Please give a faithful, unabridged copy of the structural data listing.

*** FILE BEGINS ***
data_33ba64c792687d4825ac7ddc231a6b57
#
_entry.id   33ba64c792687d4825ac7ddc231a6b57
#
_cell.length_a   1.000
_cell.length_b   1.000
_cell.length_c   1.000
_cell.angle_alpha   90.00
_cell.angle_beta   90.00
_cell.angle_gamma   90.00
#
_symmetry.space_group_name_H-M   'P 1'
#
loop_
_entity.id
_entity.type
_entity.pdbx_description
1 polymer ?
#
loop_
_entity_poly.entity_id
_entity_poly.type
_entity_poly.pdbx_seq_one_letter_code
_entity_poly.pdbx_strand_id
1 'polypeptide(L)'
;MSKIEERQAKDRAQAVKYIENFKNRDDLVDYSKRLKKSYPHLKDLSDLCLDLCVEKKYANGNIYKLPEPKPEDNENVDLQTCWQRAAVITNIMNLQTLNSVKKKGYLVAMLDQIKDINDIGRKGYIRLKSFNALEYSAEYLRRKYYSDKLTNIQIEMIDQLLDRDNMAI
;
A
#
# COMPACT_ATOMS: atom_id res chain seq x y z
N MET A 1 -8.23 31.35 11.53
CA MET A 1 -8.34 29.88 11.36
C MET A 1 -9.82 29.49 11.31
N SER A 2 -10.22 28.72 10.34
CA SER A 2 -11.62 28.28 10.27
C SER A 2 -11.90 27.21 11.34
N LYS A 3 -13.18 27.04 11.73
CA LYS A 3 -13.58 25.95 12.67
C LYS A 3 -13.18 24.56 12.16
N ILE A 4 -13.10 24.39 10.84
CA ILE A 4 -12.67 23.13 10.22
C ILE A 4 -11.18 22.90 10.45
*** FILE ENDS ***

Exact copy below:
data_33ba64c792687d4825ac7ddc231a6b57
#
_entry.id   33ba64c792687d4825ac7ddc231a6b57
#
_cell.length_a   1.000
_cell.length_b   1.000
_cell.length_c   1.000
_cell.angle_alpha   90.00
_cell.angle_beta   90.00
_cell.angle_gamma   90.00
#
_symmetry.space_group_name_H-M   'P 1'
#
loop_
_entity.id
_entity.type
_entity.pdbx_description
1 polymer ?
#
loop_
_entity_poly.entity_id
_entity_poly.type
_entity_poly.pdbx_seq_one_letter_code
_entity_poly.pdbx_strand_id
1 'polypeptide(L)'
;MSKIEERQAKDRAQAVKYIENFKNRDDLVDYSKRLKKSYPHLKDLSDLCLDLCVEKKYANGNIYKLPEPKPEDNENVDLQTCWQRAAVITNIMNLQTLNSVKKKGYLVAMLDQIKDINDIGRKGYIRLKSFNALEYSAEYLRRKYYSDKLTNIQIEMIDQLLDRDNMAI
;
A
#
# COMPACT_ATOMS: atom_id res chain seq x y z
N MET A 1 -8.23 31.35 11.53
CA MET A 1 -8.34 29.88 11.36
C MET A 1 -9.82 29.49 11.31
N SER A 2 -10.22 28.72 10.34
CA SER A 2 -11.62 28.28 10.27
C SER A 2 -11.90 27.21 11.34
N LYS A 3 -13.18 27.04 11.73
CA LYS A 3 -13.58 25.95 12.67
C LYS A 3 -13.18 24.56 12.16
N ILE A 4 -13.10 24.39 10.84
CA ILE A 4 -12.67 23.13 10.22
C ILE A 4 -11.18 22.90 10.45